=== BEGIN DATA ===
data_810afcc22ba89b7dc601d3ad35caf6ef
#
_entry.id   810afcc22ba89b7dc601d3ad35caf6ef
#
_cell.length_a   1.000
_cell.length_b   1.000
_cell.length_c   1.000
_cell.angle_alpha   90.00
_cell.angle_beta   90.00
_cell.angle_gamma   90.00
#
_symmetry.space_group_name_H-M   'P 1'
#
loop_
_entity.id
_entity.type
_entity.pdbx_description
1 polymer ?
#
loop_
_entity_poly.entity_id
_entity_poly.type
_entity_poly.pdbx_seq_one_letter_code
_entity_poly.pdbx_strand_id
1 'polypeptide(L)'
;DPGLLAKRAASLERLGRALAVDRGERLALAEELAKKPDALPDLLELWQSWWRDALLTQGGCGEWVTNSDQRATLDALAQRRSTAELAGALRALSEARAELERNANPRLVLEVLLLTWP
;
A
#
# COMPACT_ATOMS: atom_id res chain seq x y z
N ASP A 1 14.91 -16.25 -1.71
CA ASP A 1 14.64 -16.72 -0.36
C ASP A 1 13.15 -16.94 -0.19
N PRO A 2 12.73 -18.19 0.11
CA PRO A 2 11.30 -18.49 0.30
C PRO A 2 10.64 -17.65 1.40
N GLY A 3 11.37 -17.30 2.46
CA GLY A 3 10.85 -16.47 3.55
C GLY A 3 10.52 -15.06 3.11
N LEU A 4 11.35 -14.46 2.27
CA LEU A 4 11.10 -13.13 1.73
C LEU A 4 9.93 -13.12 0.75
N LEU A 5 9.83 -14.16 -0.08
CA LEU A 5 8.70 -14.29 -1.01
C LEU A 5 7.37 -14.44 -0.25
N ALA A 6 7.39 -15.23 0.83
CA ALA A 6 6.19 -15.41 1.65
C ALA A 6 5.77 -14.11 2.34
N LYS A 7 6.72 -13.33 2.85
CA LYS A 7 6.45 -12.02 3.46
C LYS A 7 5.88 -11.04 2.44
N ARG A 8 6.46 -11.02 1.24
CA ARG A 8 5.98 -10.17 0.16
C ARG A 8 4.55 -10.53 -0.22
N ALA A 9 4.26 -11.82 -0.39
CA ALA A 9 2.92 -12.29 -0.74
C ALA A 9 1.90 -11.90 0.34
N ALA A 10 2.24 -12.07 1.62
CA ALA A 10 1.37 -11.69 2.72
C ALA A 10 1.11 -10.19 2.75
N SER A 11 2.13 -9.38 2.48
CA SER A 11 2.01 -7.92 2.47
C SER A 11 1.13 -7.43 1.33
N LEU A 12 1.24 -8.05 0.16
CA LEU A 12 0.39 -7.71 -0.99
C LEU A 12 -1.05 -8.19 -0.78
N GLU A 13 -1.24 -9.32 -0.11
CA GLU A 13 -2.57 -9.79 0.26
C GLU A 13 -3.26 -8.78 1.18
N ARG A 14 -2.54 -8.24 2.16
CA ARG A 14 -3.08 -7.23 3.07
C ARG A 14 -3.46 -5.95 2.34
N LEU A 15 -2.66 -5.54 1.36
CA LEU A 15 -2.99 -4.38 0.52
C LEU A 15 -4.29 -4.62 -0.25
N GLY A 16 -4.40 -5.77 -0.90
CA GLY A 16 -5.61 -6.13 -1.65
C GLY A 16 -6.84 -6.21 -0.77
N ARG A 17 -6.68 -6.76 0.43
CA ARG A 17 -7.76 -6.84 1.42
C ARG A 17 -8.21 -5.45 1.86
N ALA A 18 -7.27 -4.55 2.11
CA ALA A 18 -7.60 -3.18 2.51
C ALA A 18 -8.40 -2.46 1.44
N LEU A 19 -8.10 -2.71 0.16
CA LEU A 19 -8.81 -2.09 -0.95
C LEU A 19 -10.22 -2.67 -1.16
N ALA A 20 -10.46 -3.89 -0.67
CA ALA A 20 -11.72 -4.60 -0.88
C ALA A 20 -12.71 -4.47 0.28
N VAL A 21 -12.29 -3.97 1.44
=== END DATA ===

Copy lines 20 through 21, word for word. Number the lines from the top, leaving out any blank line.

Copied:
loop_
_entity_poly.entity_id